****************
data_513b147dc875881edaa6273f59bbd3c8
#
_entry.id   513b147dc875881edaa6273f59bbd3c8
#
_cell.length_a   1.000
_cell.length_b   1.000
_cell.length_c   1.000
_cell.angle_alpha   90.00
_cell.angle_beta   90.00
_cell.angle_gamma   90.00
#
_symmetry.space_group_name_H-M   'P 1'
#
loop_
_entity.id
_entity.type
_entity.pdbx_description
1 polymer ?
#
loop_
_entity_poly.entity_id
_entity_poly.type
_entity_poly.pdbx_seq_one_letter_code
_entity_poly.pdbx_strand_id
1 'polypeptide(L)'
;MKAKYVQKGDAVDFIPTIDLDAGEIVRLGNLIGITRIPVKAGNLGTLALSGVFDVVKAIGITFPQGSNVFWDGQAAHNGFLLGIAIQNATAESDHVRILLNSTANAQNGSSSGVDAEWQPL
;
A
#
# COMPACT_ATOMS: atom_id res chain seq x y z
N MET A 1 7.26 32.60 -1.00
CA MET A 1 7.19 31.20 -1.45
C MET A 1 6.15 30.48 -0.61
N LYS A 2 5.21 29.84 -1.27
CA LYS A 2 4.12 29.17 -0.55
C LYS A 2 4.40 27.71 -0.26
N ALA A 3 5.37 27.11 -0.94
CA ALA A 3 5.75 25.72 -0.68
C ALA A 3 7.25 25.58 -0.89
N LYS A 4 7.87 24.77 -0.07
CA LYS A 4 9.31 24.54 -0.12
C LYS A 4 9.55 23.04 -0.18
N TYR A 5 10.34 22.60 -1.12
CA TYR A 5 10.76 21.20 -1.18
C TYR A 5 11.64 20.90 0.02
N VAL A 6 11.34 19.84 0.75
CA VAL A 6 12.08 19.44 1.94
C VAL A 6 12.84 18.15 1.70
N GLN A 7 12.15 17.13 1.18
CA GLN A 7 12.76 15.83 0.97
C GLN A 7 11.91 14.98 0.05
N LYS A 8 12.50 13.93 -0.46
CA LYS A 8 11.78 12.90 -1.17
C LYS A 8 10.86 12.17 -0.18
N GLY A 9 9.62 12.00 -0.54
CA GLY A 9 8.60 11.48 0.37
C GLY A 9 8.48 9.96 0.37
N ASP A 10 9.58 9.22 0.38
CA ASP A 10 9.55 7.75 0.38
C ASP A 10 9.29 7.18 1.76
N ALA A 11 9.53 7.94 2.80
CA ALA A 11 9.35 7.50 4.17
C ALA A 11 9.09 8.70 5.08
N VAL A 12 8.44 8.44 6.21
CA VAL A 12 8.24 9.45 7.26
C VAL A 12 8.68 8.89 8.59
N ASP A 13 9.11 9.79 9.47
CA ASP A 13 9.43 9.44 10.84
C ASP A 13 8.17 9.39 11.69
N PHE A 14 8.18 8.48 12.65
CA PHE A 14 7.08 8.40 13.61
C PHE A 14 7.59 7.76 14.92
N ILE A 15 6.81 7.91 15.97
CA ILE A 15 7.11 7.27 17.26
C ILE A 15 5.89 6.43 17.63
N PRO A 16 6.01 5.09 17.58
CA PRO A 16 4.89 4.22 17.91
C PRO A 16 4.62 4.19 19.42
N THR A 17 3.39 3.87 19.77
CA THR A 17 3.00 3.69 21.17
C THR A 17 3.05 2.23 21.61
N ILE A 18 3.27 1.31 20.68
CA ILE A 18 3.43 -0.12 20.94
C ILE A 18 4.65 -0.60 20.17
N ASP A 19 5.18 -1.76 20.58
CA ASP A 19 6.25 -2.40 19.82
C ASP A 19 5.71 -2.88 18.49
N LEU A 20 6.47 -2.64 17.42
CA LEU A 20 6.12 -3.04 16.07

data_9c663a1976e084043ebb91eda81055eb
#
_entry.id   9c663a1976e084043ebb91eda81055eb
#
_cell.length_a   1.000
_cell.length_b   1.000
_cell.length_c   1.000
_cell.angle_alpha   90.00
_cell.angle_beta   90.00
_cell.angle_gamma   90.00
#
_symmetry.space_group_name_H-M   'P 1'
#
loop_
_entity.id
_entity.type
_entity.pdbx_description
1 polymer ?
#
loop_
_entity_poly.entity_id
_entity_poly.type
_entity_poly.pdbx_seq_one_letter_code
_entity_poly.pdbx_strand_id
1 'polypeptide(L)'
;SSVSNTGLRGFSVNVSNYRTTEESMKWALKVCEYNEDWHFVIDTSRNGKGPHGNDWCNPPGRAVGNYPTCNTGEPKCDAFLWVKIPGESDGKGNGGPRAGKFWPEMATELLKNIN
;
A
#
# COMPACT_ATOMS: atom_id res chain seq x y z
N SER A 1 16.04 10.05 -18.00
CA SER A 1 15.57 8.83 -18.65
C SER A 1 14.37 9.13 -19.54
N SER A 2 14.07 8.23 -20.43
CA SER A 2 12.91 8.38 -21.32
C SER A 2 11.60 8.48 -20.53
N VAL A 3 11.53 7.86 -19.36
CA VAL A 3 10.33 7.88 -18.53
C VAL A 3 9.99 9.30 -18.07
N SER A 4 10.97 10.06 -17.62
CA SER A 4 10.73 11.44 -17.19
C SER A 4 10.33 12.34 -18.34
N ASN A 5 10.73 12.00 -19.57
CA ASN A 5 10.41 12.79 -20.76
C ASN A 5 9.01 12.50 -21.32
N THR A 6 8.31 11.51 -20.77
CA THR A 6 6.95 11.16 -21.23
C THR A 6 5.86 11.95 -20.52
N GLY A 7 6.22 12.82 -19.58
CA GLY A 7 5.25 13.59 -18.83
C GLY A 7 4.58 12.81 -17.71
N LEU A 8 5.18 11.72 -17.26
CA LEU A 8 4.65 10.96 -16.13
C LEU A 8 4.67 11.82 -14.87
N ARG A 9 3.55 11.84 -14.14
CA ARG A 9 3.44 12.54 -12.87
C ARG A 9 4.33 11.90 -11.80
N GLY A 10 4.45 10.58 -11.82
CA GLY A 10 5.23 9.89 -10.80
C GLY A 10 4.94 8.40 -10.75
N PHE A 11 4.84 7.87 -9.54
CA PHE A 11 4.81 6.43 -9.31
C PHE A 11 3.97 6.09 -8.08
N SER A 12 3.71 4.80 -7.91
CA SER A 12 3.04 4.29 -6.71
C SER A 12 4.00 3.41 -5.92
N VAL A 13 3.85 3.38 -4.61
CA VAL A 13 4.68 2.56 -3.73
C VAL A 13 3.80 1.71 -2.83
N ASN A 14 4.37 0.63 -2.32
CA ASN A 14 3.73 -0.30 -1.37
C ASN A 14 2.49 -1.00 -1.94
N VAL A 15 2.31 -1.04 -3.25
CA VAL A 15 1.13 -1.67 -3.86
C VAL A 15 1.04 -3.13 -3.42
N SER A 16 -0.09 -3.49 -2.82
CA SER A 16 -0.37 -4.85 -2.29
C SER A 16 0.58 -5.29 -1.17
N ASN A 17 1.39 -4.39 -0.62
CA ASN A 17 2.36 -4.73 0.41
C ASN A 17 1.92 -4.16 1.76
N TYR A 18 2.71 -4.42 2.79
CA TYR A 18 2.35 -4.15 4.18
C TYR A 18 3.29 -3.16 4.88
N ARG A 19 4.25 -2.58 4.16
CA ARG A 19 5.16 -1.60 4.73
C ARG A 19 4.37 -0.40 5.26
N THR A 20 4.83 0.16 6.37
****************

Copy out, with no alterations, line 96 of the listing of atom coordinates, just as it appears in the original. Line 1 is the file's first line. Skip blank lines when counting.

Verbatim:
_cell.length_c   1.000